Chronic renal failure in cats - what is it?
Chronic kidney disease in cats, also called chronic renal disease or chronic renal failure (“CRF”), means that the kidneys are gradually and irreversibly deteriorating. This condition is very common in older cats and certain breeds (such as Maine Coon, Persian, Siamese, Burmese - but all breeds can be affected). CRF can occur at any age, but it is usually age related deterioration to the kidneys afflicting older cats.
There are tiny structures in the kidney called nephrons which eliminate waste products and regulate electrolytes in the body. When these nephrons lose function then CRF results and waste products and electrolytes can no longer be processed effectively. As the kidneys deteriorate anemia, electrolyte imbalances and blood pressure problems may also occur.
Functions of the kidneys
- Filtering and removing waste products from the body (primarily creatinine and urea)
- Regulating the amount of water in the blood as well as regulating electrolytes (potassium, calcium, sodium, phosphorus)
- Secreting a hormone called erythropoietin which helps stimulate bone marrow to produce red blood cells
- Production of an enzyme called renin which controls blood pressure
Production and concentration of urine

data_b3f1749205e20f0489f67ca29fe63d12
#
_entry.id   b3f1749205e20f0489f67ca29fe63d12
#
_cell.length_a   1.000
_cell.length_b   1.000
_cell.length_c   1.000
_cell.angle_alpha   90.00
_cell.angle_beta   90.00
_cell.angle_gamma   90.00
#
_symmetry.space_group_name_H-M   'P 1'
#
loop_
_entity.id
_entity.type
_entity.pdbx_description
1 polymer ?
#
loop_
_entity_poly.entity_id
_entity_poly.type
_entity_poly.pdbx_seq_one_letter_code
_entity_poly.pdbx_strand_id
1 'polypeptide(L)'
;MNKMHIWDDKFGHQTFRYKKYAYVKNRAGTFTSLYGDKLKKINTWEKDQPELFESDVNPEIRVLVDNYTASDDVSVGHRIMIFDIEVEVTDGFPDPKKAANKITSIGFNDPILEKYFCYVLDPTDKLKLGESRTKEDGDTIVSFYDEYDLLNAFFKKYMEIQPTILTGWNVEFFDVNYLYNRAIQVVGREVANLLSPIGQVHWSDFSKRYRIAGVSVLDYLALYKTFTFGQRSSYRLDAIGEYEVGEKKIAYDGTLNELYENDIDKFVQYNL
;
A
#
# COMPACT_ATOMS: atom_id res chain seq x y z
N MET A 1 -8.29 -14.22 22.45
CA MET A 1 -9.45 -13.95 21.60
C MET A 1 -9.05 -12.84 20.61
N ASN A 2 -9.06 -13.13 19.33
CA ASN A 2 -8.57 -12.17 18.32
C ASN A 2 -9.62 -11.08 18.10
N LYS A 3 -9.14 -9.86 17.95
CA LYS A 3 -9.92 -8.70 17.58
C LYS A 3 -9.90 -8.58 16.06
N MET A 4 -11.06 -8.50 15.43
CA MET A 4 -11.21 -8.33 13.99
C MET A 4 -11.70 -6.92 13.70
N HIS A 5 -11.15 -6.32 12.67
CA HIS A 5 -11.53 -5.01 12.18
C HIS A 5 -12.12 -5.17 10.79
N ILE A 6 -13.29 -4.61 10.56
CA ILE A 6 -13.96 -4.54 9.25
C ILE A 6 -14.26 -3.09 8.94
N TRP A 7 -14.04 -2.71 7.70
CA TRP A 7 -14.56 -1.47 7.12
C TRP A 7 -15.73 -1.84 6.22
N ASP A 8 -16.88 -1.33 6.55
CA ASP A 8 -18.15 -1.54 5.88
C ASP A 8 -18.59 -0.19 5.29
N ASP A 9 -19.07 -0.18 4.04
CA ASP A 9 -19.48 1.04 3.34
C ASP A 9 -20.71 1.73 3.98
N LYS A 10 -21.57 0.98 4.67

Symptoms of failing kidneys
- Increased thirst
- Excessive urination
- Loss of appetite
- Weight loss
- Poor hair coat
- Constipation (secondary to dehydration)
Your veterinarian will recommend both blood and urine tests to be performed to aid in the diagnosis of CRF. A urinalysis will be performed to determine if the cat’s urine is dilute which indicates that the kidneys are not actively concentrating urine and passing waste materials. Blood tests will determine levels of creatinine and blood urea nitrogen (“BUN”) as well as assess other components in the blood. An elevated creatinine level with dilute urine is a sign of kidney function loss.
Unfortunately there is no cure for CRF but the condition can be managed for a period of time. The major factor of CRF management is to control the amount of waste products that are passing through the kidneys. This can be achieved through a combination of diet, medication and hydration therapy (diuresis).
CRF is a progressive terminal disease. With proper treatment in managing this disease, the cat may have from months to years of quality life. As the cat’s caregiver, you can determine with your veterinarian when the quality of life has deteriorated to the point at which prolonging life is no longer helpful.